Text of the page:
The results are in: U.S. still fat, seat belts still save lives and pot treats also trick

Posted at 6:27 AM, Jun 29, 2015
and last updated 2015-06-29 08:27:49-04

By Ben Smart and Liza Lucas

Special to CNN

(CNN) — Here’s the fascinating research we’re watching from around the world. CNN Health & Wellness has gauged these studies’ impact on our health.

Most Americans still too fat

Two-thirds of Americans’ scales are still tipping in the wrong direction, says a new study from JAMA Internal Medicine. Research shows that ladies are no longer the biggest losers as the gender more likely to be obese. Washington University, St. Louis researchers weighed the latest data and found that 36.84% of women (nearly 35.8 million) were obese, compared to 35.04% of men (31.8 million). Obesity has significantly increased from 15% since the 1990s. Meanwhile, men are still more likely to be overweight (39.96%) than women (29.74%), and the study’s authors suggest that environment interventions, such as fat-proofing your home, might do the trick.

Edible medical marijuana not reliably labeled

As more states approve medical marijuana use, there’s a new concern about its brownie, cereal bar and cookie forms. Researchers studying edible medical marijuana products from San Francisco, Los Angeles and Seattle found of 75 products purchased, 83% had different THC amounts than the label displayed. Since THC is one of the main chemicals in marijuana that helps patients, unreliable labels could mean big risks with dosing for users. The study’s authors admit a true random sample wasn’t possible, but given these cities are in two of the largest medical cannabis markets, the authors say there’s a need for quality control and industry standards. So, if you’re part of the 26% of patients who ingest medical marijuana, this study suggests you look at THC labeling in edibles with a critical eye, even if weed is legal in your state.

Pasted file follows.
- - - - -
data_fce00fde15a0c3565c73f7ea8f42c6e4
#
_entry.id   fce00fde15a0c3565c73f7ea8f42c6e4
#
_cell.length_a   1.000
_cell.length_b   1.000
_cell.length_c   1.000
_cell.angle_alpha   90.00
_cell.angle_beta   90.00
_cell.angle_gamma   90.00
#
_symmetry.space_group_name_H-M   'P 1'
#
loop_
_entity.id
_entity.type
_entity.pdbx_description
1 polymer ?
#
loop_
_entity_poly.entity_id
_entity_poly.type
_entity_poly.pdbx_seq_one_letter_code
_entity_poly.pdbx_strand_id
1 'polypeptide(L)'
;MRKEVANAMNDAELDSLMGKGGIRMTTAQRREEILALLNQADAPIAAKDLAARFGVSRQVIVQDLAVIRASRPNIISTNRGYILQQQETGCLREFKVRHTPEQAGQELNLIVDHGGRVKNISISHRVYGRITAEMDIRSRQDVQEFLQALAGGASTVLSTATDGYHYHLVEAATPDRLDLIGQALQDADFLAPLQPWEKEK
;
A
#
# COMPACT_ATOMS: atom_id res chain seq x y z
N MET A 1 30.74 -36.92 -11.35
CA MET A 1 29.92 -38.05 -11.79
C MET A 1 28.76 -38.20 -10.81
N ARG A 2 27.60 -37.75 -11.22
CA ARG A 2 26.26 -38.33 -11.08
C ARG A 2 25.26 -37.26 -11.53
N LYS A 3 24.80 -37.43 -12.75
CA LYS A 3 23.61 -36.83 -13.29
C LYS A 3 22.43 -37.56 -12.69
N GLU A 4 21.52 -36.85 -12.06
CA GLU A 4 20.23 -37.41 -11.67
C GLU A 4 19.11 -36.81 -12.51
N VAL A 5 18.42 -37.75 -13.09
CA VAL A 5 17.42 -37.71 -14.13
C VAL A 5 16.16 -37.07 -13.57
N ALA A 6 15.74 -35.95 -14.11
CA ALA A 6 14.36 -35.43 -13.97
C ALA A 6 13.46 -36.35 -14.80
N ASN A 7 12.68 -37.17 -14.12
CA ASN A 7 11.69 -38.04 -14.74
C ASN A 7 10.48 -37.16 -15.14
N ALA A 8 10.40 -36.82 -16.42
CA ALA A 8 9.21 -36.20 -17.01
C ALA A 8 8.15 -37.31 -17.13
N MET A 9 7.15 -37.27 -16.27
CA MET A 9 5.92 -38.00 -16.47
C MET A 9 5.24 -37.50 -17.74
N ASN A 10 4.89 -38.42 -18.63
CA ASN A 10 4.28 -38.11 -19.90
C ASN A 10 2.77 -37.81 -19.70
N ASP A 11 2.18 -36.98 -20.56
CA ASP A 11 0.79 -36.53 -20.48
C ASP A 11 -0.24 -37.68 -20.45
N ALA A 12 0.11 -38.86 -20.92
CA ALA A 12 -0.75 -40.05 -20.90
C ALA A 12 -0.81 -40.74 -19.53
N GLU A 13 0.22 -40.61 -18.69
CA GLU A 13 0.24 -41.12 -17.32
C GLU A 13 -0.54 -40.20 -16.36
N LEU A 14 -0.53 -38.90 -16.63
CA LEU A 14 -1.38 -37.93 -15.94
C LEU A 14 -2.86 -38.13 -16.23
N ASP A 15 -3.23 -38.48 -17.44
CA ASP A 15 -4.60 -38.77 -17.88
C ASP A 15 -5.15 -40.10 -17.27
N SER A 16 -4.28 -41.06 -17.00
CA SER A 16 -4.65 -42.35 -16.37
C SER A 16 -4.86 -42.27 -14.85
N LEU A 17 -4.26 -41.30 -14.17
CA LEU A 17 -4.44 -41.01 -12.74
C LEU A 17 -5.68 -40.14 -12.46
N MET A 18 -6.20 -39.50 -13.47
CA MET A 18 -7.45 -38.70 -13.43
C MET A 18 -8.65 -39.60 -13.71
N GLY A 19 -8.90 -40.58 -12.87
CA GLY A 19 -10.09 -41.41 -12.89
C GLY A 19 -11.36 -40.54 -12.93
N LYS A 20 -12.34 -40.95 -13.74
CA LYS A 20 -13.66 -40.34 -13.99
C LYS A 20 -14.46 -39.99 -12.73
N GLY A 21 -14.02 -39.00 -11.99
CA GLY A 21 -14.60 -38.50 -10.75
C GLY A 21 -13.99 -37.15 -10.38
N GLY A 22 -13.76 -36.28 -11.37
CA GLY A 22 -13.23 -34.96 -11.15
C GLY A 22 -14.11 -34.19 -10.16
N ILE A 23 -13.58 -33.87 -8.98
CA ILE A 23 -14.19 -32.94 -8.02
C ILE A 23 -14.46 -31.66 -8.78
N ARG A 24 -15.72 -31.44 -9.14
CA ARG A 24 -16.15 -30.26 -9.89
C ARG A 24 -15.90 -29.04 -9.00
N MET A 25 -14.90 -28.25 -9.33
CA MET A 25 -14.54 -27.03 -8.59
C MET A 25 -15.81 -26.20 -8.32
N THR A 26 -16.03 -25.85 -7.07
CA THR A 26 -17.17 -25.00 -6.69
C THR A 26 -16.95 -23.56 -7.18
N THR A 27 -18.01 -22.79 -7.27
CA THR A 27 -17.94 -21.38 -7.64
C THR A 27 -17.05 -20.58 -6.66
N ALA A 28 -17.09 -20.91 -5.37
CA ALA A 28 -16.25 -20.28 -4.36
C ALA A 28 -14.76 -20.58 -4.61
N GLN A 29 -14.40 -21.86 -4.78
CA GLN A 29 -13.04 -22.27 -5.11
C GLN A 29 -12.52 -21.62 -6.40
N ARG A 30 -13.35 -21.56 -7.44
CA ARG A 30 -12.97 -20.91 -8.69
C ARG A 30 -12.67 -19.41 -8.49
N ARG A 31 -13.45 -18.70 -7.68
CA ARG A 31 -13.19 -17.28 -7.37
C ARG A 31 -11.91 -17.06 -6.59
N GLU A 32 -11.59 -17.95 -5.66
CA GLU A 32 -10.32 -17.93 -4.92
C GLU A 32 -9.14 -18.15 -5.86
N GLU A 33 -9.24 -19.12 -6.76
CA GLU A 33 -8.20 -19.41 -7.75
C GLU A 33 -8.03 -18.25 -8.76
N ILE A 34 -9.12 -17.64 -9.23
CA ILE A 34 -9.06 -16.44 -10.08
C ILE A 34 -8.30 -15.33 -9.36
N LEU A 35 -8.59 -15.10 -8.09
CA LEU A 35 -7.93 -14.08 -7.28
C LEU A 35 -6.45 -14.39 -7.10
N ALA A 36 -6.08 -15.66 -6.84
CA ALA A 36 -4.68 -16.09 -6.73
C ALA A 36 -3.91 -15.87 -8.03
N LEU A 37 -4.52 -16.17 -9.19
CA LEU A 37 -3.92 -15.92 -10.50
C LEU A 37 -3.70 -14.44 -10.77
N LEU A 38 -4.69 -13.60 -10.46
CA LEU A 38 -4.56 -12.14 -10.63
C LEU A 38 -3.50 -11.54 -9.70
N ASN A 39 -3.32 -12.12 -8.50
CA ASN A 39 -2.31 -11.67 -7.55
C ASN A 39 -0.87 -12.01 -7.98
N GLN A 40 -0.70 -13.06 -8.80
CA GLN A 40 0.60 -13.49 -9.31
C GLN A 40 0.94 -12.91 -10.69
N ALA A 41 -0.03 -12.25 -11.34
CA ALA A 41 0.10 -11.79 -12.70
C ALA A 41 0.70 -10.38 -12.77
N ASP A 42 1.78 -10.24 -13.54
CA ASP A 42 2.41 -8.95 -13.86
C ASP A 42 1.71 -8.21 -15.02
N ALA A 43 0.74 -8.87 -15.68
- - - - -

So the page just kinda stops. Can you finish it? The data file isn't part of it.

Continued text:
The schizophrenia shot

For those dealing with this serious mental illness, a shot twice weekly might be a better alternative to the standard of a daily pill for managing symptoms, according to a new study. Schizophrenia prevents a person from perceiving the world normally by disrupting emotions and thinking. To figure out new ways of treating people with this disorder, researchers divided 86 patients into two groups, giving the pill to one group and the shot to the other. Patients in the injection group had fewer psychological disruptions, including hallucinations and delusions, and stuck to their treatment better. Researchers believe the daily pill created issues for patients because they stopped taking it when their symptoms went away, thinking they no longer needed it. The study authors noted the injection should be offered to patients when they’re first diagnosed as an alternative to the oral medication.

Stricter seat belt laws save lives

Seat belts save lives — and new data shows that tougher seat belt laws save even more, too. Researchers compared car crash deaths from 2001 to 2010, finding that as more states adopted stricter seat belt laws, fatality rates decreased by about a third. States with the strictest seat belt laws, where drivers can be ticketed solely for driving unbuckled, had lower fatality rates from car crashes than states with more lenient laws. And if you have teenage drivers, make sure they know to buckle up and keep their eyes on the road, not their cells phone.

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